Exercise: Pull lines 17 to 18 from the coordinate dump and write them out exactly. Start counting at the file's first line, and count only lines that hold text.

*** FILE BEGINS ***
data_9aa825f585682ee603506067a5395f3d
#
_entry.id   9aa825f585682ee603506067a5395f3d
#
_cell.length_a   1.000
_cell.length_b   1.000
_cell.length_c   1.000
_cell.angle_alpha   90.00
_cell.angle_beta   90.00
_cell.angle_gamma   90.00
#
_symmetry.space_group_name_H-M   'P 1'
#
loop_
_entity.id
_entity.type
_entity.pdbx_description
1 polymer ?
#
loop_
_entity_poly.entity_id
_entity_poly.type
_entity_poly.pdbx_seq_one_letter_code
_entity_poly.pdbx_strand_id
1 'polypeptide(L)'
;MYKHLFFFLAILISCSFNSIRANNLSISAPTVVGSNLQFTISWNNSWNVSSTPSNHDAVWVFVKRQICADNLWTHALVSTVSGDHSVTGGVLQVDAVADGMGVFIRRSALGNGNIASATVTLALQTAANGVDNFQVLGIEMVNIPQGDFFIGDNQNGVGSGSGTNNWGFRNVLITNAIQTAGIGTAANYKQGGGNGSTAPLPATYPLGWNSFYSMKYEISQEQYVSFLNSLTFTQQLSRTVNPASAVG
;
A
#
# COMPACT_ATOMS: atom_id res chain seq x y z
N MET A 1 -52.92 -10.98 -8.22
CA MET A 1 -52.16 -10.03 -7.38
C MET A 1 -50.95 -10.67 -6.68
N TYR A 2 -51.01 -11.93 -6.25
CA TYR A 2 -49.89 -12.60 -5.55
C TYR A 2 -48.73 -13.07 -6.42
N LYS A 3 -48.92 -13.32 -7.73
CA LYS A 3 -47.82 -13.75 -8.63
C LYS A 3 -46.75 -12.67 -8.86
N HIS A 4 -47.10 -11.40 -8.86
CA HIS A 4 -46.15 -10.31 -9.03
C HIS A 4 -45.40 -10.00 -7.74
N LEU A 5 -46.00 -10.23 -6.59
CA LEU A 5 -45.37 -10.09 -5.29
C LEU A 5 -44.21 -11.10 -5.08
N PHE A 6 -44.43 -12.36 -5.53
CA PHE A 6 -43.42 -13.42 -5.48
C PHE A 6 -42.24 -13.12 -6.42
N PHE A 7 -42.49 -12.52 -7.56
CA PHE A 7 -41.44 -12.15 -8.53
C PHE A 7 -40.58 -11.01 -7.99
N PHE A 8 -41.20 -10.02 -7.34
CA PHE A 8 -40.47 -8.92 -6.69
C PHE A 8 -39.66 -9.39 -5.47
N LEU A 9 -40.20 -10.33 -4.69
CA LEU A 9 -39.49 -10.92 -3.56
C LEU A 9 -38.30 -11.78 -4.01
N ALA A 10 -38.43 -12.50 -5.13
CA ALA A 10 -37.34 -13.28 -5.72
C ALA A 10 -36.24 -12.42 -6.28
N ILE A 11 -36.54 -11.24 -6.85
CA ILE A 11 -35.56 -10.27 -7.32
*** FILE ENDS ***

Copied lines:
_entity.pdbx_description
1 polymer ?